Pleistocene volcanic debris avalanche from Mount Hagen, Papua New Guinea

R. J. Blong*

*Corresponding author for this work

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6 Citations (Scopus)


Debris avalanches are rapid flowages of incoherent, unsorted mixtures of rock and soil material which move in response to gravity. On the southern and eastern slopes of Mt Hagen, a minimum area of 105 km2has been covered by chaotic deposits of matrix-supported clasts which form conical hills. The mean minimum thickness of the deposit is of the order of 30 m and the minimum volume is 3.2 km3. No source area for the avalanche can now be discerned on Mt Hagen but the headwaters area of the Gumants River seems the most likely. This absence of evidence of a source area and tephras overlying the deposit indicate that the debris avalanche occurred at least 80-100 ka and probably more than 400 ka. Emplacement of this avalanche may have contributed to the reversal of the Wahgi drainage.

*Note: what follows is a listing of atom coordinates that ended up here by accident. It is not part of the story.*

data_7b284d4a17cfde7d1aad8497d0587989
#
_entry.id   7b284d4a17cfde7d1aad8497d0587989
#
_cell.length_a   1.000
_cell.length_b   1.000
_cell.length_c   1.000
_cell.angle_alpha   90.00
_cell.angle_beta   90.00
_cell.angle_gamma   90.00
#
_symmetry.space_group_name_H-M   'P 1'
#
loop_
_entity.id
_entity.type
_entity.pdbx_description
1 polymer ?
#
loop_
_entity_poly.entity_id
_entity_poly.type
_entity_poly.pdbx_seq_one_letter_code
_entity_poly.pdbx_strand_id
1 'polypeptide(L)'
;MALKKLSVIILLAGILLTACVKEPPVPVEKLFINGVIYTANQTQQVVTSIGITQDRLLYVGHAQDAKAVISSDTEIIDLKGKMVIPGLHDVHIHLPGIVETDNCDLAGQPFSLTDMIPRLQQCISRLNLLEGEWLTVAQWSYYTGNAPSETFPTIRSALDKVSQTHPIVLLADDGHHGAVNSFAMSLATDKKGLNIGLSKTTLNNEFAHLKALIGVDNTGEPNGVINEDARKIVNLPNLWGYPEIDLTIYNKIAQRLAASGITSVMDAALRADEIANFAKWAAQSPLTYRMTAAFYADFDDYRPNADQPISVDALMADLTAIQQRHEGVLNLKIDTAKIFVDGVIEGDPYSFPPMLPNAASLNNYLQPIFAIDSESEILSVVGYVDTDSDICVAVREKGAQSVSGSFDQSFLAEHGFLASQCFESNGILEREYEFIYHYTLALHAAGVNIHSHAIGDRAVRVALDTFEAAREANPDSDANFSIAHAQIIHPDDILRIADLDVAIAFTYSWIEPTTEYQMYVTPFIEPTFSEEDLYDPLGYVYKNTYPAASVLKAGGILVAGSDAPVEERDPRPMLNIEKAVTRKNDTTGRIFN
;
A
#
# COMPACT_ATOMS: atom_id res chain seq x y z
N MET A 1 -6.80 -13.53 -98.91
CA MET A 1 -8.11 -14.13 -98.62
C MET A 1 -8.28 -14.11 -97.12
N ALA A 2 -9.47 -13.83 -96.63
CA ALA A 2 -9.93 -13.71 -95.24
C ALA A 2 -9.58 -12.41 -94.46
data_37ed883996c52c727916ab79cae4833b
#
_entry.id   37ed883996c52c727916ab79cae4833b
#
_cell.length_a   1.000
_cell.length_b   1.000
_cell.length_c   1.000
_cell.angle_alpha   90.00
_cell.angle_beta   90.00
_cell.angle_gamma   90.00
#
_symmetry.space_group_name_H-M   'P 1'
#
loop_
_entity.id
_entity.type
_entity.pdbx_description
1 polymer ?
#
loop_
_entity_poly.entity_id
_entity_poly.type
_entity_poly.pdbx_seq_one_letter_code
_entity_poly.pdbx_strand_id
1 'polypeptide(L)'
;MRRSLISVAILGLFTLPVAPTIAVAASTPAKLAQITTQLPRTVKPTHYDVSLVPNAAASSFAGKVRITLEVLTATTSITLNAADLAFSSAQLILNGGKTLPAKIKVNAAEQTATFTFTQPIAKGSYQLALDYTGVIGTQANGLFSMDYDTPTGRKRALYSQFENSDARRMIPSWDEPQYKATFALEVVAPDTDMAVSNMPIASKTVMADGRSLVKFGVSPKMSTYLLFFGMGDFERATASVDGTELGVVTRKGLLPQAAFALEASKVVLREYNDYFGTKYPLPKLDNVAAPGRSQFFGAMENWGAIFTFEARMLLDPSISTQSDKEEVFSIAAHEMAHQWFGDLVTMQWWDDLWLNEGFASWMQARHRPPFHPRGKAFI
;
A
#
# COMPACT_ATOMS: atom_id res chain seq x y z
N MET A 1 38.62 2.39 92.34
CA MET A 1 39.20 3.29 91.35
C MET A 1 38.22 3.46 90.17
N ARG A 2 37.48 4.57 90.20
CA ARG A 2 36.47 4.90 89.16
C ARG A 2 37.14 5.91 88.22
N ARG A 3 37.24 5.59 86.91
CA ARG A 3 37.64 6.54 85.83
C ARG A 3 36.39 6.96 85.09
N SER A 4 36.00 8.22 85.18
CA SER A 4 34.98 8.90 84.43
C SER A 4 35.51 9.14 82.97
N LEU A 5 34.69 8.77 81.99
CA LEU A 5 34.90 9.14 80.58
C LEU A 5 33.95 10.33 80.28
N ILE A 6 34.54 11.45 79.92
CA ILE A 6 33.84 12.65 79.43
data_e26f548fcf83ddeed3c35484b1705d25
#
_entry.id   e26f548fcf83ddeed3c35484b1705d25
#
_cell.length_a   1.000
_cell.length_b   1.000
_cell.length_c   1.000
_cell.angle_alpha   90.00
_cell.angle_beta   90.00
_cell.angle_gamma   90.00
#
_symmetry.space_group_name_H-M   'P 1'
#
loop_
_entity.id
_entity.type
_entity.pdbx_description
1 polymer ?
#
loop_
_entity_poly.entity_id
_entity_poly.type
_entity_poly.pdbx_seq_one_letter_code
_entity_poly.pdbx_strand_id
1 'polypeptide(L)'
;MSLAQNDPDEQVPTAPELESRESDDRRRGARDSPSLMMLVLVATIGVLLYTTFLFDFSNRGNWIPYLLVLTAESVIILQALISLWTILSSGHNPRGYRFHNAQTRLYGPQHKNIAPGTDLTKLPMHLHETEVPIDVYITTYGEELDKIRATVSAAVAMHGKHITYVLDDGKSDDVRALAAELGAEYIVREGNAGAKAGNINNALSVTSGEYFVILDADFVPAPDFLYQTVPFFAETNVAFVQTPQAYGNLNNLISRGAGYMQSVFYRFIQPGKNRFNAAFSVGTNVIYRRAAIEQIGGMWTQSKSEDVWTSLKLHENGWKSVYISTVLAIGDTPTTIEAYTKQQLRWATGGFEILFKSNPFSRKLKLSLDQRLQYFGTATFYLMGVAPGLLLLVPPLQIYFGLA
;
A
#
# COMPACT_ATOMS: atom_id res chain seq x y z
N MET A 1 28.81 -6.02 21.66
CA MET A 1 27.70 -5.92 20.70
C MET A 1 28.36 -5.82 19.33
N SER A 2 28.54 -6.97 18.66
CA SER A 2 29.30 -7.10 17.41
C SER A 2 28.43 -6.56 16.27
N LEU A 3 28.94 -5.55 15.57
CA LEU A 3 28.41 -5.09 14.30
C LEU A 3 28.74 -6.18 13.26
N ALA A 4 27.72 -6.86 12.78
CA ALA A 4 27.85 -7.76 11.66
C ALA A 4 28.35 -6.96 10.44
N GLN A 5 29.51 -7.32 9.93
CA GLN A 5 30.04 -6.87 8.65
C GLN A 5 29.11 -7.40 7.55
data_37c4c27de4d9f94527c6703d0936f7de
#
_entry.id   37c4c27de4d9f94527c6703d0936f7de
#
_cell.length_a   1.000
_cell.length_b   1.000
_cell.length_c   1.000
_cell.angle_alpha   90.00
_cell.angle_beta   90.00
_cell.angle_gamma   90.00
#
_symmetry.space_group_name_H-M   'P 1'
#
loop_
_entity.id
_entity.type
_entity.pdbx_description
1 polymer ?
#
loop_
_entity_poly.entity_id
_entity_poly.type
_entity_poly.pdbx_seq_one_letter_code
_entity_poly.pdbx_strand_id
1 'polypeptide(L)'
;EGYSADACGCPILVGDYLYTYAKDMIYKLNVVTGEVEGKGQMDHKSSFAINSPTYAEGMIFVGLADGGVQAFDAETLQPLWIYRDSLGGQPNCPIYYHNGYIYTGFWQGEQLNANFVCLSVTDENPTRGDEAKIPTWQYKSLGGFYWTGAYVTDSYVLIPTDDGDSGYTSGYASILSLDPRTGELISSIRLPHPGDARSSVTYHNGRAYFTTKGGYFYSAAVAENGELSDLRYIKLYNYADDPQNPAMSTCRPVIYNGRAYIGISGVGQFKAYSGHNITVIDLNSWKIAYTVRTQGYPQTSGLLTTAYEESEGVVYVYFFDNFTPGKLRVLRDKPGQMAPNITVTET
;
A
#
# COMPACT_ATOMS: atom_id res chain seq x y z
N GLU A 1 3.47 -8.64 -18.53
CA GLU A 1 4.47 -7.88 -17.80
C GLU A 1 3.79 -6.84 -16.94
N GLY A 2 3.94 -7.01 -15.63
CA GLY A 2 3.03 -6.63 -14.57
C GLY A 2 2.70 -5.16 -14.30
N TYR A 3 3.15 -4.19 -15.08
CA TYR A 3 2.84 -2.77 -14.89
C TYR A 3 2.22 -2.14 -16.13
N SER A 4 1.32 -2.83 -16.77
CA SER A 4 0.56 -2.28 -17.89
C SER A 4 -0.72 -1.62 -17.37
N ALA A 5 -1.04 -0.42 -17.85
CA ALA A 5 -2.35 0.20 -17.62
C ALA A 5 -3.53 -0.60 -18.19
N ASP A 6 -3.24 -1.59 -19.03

Original languageEnglish
Pages (from-to)287-294
Number of pages8
JournalAustralian Journal of Earth Sciences
Issue number3
Publication statusPublished - 1986



  • Debris avalanche
  • Papua New Guinea Highlands
  • Pleistocene volcanism

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